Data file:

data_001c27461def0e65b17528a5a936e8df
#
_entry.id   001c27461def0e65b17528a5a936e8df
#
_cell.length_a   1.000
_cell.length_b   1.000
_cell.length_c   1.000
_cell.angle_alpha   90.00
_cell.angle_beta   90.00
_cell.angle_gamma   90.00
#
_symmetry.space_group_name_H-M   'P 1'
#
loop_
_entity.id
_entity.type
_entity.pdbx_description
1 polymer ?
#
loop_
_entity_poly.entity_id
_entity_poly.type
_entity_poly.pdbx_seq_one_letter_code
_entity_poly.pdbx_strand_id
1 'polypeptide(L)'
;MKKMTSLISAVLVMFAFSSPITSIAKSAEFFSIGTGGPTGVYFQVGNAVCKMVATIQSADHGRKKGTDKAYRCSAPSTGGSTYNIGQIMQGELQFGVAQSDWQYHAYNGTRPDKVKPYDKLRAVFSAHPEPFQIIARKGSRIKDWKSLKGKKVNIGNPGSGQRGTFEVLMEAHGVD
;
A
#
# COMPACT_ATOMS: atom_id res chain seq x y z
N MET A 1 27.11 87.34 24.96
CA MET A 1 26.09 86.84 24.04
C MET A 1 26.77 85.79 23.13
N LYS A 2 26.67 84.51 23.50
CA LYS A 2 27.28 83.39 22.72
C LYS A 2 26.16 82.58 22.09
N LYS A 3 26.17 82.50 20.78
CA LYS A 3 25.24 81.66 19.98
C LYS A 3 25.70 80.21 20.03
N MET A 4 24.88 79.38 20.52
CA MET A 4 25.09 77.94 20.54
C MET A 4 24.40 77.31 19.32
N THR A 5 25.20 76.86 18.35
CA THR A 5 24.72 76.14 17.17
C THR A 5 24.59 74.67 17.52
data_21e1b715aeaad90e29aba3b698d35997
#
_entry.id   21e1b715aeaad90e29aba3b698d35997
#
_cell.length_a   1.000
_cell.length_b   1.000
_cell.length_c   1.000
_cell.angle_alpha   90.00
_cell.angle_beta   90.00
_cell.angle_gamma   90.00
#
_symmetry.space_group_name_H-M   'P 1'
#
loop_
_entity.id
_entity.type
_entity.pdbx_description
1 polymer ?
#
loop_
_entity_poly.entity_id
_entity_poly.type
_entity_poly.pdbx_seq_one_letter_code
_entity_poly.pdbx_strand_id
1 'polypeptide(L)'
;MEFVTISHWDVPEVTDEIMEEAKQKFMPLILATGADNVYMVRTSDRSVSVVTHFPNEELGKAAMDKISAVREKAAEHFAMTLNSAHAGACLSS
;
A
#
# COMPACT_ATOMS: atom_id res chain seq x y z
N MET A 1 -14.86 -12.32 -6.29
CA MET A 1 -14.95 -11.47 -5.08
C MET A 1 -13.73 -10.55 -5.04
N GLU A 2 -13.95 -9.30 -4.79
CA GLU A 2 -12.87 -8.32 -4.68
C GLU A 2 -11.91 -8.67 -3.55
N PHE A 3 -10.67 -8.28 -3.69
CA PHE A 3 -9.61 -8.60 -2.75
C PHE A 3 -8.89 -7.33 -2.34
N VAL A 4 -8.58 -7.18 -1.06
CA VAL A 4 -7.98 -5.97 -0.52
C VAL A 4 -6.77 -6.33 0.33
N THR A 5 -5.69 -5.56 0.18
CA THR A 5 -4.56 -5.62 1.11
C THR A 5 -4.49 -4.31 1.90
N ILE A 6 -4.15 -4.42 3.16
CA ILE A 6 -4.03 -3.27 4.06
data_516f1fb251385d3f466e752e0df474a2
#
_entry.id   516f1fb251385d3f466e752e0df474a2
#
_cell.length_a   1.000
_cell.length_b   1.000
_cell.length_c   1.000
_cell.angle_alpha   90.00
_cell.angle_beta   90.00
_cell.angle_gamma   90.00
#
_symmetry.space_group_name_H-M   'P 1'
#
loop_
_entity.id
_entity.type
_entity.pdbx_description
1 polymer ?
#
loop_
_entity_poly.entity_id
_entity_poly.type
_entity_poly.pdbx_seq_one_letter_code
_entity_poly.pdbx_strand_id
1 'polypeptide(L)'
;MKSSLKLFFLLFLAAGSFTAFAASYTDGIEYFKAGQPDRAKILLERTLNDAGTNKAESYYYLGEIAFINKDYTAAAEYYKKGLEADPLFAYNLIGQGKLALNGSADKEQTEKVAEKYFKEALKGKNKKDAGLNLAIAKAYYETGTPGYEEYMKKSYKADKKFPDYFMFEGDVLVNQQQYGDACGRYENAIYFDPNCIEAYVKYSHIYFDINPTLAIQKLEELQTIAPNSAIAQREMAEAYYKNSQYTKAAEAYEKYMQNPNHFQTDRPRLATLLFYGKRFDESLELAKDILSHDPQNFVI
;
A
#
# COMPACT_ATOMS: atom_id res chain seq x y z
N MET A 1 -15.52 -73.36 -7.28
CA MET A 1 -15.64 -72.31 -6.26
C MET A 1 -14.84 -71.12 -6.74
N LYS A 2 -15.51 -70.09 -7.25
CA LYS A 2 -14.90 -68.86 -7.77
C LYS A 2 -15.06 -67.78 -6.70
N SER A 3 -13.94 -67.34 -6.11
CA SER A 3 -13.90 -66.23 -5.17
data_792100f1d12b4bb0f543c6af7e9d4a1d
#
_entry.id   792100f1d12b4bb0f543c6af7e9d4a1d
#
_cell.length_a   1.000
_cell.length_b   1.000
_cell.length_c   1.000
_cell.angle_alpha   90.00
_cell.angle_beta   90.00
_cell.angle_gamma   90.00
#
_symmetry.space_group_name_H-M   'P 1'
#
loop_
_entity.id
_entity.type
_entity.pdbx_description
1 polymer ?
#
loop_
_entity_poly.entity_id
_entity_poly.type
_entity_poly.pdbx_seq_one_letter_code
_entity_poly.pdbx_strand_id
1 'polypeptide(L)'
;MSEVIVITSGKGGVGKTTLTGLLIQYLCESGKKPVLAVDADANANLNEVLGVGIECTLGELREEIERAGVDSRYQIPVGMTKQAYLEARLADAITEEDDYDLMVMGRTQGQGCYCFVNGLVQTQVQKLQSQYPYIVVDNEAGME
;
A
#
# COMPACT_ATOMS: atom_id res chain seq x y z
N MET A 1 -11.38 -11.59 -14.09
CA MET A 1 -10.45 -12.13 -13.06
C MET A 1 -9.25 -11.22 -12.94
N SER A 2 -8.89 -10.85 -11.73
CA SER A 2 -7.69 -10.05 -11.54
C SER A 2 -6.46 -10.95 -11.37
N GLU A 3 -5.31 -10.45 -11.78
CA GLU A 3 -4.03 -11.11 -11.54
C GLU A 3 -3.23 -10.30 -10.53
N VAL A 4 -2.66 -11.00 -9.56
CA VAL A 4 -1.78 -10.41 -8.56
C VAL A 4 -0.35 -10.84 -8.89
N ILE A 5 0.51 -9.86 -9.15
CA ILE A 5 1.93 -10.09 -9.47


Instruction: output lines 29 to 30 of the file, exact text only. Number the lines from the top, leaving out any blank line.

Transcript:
#
# COMPACT_ATOMS: atom_id res chain seq x y z